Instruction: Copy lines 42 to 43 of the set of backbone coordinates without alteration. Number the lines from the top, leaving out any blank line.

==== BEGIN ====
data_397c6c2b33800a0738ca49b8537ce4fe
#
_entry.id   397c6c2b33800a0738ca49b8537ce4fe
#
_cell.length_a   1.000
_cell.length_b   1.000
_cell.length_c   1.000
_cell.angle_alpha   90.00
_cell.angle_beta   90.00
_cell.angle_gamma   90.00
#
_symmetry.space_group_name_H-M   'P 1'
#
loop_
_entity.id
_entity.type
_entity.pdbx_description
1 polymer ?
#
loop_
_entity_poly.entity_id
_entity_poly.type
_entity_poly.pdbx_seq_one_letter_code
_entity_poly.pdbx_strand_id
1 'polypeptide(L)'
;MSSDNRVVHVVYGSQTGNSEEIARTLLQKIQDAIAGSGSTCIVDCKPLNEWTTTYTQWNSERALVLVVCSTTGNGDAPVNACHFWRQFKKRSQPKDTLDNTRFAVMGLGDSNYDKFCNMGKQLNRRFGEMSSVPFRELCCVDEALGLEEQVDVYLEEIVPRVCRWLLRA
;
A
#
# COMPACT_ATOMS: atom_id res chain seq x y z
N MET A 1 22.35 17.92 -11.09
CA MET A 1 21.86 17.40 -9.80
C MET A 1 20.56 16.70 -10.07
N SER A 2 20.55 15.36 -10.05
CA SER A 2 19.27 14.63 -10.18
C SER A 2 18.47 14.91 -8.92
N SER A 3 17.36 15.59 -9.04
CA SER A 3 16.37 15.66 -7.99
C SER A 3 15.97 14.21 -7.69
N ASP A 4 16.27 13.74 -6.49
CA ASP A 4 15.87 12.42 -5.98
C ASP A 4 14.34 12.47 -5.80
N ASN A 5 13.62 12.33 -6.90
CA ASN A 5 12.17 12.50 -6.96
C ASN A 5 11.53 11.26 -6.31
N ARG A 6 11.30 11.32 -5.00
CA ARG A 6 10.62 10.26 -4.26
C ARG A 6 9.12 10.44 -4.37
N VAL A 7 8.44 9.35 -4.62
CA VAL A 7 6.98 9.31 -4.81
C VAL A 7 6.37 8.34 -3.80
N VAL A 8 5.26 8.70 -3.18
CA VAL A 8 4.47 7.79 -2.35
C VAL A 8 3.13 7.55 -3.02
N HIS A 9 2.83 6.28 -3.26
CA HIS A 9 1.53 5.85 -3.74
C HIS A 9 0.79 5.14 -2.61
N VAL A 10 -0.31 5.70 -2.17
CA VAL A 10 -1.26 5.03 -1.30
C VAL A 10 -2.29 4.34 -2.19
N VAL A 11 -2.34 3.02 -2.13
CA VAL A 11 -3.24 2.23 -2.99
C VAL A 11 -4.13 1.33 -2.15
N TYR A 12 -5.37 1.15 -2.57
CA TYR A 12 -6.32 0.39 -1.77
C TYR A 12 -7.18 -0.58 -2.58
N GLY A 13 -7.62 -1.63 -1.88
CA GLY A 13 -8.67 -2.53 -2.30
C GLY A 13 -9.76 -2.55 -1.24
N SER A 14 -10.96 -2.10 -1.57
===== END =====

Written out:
C ASP A 4 14.34 12.47 -5.80
N ASN A 5 13.62 12.33 -6.90